The fact that a compromise was reached (the establishment of an evaluation and monitoring mechanism jointly managed by the European Commission and member states; changes to the Schengen border code to include new circumstances in which border controls can be re-instated) despite the tensions and reciprocal threats and vetoes from the major actors involved in this saga, is not such a miracle after all. That’s how Schengen ‘normally’ works. In the past, bouts of what seem existential ‘crises’ that periodically hit the regime, have been solved (at least temporarily, until a new crisis erupts) with the proverbial political pat on the back. What this solution – a political one, since political crises cannot be solved if not through political solutions – comes down to is a revamping of old tacit rules, vague enough so that everybody can see what one likes.
This sleight of hand, however, might not overcome the very problems it sought to address, possibly creating new ones. Are we sure member states are going to allow EU institutions (the Commission, Frontex) to assess their ability to manage their borders and accept their suggestions? Will member states really wait for the Commission’s evaluation (which could take up months) before re-imposing internal border controls in the case of another member neglecting to fulfill its duties at the common external border? If the past experience is of any indication, I would not be so optimistic.
Indeed, even if the rules of the game have now been more clearly spelt out, it is obvious that they can be interpreted with substantial latitude. With Schengen, the main culprits are typically member states, but EU institutions are quite apt in the art of liberal (i.e. expansive) reading of agreed upon rules. What do we make of all that? Well, the same old story. Schengen has a capacity to withstand phases of internal turmoil, such as the one that followed the Italo-French spat. The way it manages these recurrent crises is as we humans do when under stress. What do we do? Typically, we switch to an ‘emergency mode’. We’re ready for the worst, and act as if the worst can happen. We question our routines, and, if needed, we try to tweak them. We make new resolutions to avoid problems in the future. But this is just a temporary coping strategy. Once we are persuaded that everything is OK, we switch off the emergency mode. And then we return to our previous routine. The Schengen triumvirate seems to be following this path, shaking hands and congratulating themselves for the new deal. Until, of course, a new crisis disrupts the newly achieved consensus and we start hearing again calls for ‘clearer rules’. The latest Schengen governance package? Much ado about nothing new…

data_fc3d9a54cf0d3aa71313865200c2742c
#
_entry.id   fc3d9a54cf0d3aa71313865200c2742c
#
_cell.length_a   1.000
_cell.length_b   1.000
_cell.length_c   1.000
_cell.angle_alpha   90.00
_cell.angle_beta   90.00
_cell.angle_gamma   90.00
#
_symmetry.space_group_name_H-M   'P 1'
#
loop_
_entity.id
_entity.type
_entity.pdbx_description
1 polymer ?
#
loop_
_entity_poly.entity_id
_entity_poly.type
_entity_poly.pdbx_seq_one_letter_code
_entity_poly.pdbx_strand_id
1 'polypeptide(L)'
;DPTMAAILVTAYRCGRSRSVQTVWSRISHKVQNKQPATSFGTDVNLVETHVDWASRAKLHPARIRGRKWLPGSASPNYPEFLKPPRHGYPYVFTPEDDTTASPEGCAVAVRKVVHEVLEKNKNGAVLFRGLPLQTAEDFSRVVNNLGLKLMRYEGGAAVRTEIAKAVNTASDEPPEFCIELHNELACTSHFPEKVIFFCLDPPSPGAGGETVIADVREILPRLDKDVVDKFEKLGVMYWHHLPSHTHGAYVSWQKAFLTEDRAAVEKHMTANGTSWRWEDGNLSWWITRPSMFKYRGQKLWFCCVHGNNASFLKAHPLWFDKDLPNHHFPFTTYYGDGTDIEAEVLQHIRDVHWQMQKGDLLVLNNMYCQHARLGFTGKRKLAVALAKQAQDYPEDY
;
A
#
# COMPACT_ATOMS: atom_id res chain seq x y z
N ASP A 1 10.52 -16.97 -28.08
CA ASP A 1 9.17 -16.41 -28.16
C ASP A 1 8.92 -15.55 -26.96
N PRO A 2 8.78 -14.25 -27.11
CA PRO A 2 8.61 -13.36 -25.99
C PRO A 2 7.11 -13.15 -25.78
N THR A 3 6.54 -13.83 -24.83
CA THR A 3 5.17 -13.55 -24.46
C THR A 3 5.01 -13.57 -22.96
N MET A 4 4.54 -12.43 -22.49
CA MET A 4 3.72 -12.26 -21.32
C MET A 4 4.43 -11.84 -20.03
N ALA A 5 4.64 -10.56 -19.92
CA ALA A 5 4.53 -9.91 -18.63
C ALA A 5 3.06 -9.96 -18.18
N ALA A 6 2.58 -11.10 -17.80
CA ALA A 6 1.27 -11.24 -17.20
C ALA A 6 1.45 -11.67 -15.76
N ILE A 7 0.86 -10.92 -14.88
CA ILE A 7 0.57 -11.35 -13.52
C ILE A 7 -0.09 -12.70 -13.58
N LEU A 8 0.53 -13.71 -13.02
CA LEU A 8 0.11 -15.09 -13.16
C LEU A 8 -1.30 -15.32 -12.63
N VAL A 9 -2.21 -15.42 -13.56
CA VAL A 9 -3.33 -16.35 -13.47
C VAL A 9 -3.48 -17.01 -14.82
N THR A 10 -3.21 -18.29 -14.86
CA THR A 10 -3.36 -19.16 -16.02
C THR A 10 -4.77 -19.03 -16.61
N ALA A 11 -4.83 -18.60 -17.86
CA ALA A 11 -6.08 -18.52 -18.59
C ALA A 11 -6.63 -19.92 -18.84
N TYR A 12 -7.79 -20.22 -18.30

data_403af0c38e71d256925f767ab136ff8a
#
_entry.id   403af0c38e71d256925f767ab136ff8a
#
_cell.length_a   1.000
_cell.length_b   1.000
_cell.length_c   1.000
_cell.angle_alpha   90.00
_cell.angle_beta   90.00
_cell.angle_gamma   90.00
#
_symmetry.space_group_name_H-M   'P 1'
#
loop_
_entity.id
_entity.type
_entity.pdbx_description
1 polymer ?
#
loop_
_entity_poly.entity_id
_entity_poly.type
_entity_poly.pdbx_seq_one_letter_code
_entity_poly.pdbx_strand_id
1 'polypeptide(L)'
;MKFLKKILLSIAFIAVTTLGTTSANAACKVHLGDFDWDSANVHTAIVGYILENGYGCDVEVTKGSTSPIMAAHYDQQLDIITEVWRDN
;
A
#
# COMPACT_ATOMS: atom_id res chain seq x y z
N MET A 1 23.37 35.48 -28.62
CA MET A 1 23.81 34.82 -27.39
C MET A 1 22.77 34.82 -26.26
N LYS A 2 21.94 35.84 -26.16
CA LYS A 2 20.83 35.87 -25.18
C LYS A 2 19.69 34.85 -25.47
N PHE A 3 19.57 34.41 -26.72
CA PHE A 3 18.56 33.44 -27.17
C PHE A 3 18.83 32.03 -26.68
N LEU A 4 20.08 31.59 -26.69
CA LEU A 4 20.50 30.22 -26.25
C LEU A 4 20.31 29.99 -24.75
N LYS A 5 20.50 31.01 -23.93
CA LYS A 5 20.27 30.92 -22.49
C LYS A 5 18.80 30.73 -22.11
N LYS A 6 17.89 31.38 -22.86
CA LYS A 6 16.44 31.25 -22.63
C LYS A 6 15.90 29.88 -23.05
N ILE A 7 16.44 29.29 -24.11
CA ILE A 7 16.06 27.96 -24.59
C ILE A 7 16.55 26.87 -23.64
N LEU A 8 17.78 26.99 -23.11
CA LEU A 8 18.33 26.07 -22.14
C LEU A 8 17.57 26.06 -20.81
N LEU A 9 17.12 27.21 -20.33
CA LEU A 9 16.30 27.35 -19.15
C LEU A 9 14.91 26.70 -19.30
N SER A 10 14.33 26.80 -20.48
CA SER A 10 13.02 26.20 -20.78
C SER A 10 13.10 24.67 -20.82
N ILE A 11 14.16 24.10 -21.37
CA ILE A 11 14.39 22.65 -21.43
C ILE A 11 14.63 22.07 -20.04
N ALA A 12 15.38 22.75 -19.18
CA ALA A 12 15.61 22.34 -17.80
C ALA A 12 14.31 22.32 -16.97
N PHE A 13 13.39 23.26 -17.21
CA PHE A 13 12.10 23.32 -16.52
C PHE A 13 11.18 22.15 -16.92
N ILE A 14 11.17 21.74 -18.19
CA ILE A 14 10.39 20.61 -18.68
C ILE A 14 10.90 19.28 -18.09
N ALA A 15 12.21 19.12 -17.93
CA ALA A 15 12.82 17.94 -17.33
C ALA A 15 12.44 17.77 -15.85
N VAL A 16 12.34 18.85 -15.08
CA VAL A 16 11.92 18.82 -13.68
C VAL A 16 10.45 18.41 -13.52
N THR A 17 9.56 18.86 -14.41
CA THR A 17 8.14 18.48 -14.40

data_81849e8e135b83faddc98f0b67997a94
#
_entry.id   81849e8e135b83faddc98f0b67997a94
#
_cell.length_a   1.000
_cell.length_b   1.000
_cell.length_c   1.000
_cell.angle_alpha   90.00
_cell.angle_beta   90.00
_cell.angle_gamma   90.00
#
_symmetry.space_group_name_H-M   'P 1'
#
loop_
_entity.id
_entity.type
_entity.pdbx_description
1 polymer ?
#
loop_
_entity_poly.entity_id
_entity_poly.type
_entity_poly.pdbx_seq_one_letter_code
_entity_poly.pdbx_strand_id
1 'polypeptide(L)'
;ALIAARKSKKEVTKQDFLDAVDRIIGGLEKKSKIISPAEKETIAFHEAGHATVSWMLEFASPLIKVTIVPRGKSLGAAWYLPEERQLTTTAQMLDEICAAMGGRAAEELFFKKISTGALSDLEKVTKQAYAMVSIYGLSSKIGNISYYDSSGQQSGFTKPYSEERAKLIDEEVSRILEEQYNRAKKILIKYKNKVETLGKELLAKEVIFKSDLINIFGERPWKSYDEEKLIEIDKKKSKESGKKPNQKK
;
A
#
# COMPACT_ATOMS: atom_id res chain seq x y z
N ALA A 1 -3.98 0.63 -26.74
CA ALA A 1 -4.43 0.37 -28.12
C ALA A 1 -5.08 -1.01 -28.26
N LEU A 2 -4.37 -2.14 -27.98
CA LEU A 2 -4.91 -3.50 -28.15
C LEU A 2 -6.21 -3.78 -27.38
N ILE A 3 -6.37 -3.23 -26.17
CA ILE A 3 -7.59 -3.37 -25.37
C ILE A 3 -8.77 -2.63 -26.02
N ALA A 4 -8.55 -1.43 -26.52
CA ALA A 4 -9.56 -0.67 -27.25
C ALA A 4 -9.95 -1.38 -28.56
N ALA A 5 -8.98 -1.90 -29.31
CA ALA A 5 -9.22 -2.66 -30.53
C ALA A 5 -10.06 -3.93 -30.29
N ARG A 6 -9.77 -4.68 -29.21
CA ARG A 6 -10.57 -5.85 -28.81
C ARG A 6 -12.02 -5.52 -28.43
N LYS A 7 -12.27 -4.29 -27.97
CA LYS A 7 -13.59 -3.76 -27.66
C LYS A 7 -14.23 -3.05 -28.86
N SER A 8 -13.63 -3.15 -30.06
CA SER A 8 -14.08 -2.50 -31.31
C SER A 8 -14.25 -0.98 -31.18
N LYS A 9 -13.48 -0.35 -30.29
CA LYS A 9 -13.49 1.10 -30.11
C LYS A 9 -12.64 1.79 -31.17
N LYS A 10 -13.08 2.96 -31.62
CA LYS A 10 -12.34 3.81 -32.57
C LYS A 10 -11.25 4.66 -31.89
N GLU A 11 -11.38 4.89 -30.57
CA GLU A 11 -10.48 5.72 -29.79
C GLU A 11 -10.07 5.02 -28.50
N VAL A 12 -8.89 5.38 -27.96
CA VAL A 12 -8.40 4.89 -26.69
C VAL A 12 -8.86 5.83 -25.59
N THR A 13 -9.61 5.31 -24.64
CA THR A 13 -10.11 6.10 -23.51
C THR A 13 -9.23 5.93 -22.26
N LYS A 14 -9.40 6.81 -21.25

A version of this article first appeared on the Schengenalia blog.
Note: This article gives the views of the author, and not the position of EUROPP – European Politics and Policy, nor of the London School of Economics.
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Ruben Zaiotti – Dalhousie University
Ruben Zaiotti is the Director of the European Union Centre of Excellence and Assistant professor in Political Science at Dalhousie University (Canada). He holds a PhD from the University of Toronto, a Master degree from the University of Oxford and a Bachelor of Arts from the University of Bologna. He is the author of ‘Cultures of Border Control: Schengen and the Evolution of European frontiers’ (University of Chicago Press, 2011). He also writes on Europe and border control at Schengenalia.